The preschooler and toddler quietly play with blocks, creating cityscapes together with absolute cooperation on all sides.

She is able to sit quietly on the couch with a cup of hot, freshly brewed coffee, a wrinkled copy of Hobbes “Leviathan” and a note pad. Each person eagerly digging into their lesson, independently and joyfully. Each living and learning happily ever after.

Wait, no. That’s not how the story goes. I have NEVER had a day or even a morning like that! NEVER!

It looks more like this:

The Tale of the Cursed Unschoolers

The children wake up before her. They are like dwarves (a la Tolkien), angry, hairy, and loud. They eat as often as Hobbits, requiring second breakfast and second lunch regularly. They can be joyful and happy but it is often wrought with disagreements and quarrels.

Most days they awaken as their father is leaving for work. He has been careful not to wake the sleeping Dragon as he readies himself for his day.

She is not a morning person. She dislikes, greatly, waking before the sun. She often doesn’t fall asleep until the witching hour, usually lost in world building or wordplay. Her inspiration and creativity are strongest under the light of the moon.

The party, however, enters the dragons lair boisterously. They climb up the precipice daringly. Leap with no regards. They holler and shout in anticipation of the task at hand. Demanding vitals.

The Dragon is less Smaug and more Puff. Not feared at all, but loved greatly although sometimes ignored. The dwarves are now vicious Cornish Pixies, searching for an opening with which to play their pranks. As the dragon arises the pixies hang on and swing. She sends them on a quest, allowing part of her treasure to be plundered by the adorable cherubs. They raid the icy cave in search for yogurt, apples and hard boiled eggs.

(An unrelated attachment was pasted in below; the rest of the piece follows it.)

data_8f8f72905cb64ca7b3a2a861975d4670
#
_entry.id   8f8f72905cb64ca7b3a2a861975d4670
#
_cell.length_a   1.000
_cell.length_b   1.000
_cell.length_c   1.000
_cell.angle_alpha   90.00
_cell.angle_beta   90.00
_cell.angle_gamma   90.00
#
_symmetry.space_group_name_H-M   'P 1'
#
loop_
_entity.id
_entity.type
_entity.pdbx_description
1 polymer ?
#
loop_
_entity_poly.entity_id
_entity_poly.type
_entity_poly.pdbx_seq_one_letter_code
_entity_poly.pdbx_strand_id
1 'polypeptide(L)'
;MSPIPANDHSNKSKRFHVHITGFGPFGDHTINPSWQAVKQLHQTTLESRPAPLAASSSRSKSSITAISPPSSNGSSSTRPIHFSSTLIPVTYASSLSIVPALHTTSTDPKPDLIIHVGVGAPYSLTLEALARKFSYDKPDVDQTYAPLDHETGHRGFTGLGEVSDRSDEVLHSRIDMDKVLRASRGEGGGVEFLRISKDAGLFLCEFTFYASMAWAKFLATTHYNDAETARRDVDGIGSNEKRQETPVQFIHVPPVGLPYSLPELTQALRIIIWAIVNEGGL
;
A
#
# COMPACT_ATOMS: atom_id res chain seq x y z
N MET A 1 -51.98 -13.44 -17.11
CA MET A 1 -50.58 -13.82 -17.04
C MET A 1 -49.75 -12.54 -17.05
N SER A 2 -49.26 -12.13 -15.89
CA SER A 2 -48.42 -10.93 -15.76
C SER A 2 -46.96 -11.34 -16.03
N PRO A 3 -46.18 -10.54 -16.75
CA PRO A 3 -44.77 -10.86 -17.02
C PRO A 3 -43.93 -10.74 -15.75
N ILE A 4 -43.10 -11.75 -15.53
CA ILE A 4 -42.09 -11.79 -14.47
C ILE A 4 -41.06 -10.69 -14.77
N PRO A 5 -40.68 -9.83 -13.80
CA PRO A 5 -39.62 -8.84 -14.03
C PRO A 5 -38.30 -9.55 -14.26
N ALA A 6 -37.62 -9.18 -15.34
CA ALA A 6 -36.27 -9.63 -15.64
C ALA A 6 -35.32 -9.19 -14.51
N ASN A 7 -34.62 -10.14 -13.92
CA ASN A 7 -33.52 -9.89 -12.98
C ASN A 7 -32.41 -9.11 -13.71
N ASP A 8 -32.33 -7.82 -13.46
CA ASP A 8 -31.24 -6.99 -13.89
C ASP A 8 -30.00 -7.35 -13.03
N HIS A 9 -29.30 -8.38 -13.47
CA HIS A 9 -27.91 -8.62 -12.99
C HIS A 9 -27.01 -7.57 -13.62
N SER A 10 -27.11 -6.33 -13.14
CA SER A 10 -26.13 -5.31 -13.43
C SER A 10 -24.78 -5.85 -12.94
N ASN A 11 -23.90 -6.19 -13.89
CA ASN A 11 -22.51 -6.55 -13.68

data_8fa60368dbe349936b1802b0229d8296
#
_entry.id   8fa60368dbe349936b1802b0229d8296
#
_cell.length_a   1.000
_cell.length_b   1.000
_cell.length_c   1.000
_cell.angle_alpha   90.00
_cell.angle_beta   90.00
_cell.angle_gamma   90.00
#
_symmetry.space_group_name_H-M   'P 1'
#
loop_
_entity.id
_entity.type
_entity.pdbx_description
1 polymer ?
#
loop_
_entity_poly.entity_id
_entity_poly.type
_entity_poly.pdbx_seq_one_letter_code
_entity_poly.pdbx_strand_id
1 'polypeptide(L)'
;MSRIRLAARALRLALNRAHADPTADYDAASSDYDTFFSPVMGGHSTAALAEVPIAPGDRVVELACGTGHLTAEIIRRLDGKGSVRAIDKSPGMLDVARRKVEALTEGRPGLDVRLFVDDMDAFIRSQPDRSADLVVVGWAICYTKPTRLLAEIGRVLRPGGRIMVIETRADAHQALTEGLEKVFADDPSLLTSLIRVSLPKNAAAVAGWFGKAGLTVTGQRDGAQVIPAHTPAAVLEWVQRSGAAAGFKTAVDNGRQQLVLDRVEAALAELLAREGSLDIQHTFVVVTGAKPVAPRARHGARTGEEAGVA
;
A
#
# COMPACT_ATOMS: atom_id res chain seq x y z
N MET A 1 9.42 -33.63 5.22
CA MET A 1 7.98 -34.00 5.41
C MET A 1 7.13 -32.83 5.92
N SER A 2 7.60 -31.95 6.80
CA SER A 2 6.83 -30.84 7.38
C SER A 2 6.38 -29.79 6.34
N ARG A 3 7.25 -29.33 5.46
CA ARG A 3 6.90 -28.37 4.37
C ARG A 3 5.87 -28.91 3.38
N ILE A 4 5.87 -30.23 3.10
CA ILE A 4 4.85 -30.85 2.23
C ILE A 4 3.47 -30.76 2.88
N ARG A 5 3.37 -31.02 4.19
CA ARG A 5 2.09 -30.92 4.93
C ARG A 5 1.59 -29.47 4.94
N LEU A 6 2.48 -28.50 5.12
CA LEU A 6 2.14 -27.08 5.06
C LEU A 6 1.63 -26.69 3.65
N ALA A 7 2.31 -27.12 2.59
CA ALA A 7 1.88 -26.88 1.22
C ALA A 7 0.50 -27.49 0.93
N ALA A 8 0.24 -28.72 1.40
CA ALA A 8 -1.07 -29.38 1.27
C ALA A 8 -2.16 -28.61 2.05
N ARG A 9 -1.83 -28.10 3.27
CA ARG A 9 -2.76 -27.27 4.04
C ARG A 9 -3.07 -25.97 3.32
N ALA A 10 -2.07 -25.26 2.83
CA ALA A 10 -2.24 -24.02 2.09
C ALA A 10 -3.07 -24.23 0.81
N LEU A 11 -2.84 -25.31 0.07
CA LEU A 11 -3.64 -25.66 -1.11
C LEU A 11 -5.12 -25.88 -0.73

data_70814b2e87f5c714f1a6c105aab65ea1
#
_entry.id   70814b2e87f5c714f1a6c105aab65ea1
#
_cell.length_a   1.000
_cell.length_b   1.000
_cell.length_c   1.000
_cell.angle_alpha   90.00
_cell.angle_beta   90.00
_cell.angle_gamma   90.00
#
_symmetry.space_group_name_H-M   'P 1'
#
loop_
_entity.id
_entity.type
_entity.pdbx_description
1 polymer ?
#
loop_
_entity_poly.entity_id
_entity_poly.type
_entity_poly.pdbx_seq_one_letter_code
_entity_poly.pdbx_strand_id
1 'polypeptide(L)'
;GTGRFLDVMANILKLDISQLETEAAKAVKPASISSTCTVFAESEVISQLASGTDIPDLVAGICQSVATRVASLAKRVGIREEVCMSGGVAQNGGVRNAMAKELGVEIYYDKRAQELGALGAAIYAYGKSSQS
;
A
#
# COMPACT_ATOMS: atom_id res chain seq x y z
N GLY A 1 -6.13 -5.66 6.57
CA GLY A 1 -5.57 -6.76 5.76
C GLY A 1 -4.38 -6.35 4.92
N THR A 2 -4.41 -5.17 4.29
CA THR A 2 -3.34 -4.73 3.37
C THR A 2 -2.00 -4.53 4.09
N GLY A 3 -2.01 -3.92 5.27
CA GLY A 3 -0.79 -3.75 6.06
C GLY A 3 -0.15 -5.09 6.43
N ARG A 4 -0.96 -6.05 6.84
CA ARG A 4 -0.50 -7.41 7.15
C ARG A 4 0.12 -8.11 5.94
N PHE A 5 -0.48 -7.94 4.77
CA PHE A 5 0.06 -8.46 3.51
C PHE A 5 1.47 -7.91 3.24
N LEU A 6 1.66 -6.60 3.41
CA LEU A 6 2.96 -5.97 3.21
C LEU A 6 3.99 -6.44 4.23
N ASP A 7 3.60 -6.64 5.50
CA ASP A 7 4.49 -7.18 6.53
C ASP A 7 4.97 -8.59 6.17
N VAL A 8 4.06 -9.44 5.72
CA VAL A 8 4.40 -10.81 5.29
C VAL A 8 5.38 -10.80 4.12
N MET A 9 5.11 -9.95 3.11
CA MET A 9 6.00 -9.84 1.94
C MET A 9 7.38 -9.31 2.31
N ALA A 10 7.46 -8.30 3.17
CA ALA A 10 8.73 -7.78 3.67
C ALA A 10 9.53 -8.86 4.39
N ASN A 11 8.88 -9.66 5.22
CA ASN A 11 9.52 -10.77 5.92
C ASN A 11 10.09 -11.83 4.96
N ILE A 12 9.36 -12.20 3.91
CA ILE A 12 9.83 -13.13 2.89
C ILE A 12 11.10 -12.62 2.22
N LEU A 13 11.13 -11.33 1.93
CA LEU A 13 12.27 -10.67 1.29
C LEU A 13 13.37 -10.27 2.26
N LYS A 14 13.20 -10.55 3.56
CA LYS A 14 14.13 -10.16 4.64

They eat on the run, their adventures are only now beginning and no room will be left undiscovered. Every toy will be scattered, every item of clothing spread out. Invisible thieves will be blamed for the loss of a precious relic (and not the mess that must be cleaned). Learning is an ongoing occurrence that happens without warning.

Calls for books will be sometimes be headed, but only if the adventurers are also scholars today. Some days the urge to build great towers will be necessary to capture the ancient evils high above a moat. Other days the bards tales are too interesting to forget and must be written and stored for future generations. Some days the call of the stars is too great and plans must be made to visit them.

The mighty dragon is wise but the heroes prefer moving stories and outdoor explorations. The dragon may offer twenty different learning opportunities within a fortnight, only to have two or three chosen as real possibilities.

Occasionally, the dragon is transformed into a nagging hag. Unable to shower before noon, achingly trying to catch up on laundry and dishes. The sink has been cursed by a powerful evil, if cleaned, no less than 3 dirty dishes appear. The laundry basket too has been cursed, it is never empty, no matter how many loads are washed in a week. It may even be said that the whole house has been visited by an ancient evil. Toys appear where little ones claim to have cleaned up. Books disappear only to be found under bed cloths.

The curse has effected everyone, making everything unstable and unpredictable. The adventurers may appear as curious children in one moment and angry trolls in others. The Dragon can easily switch between the nagging hag and the Beautiful Queen, who kindly welcomes inquiry and exploration.

The curse, is not a curse at all. It is something far worse.


Reality dashes my expectations and forces me to deal with the real situations at hand. Her harshness allows for growth and learning in ways that are highly unpredictable. I have learned to embrace her wholly… Although in my dreams I imagine an alternate universe, a land of perfection, curiosity, and beauty. I create these fantasies in my head and then wonder why reality seems so bad.

Perhaps this reality is another’s dimensions fairy tale.

Perhaps, I am living the dream. Am I living in someone else’s dream?

Perhaps, this IS happily every after, but I complain too much to notice.

Perhaps, I am not cursed at all…or rather I am cursed but I don’t realize that I have cursed myself because I’m only looking at the negative.

Perhaps… It’s how I view my world that is flawed…gasp! Perish the thought. How could I, the beautiful queen, be the one whose wrong? There is no way that I, the wise Dragon, could be the one who is flawed?

No…Never…that’s ridiculous. I must still be dreaming.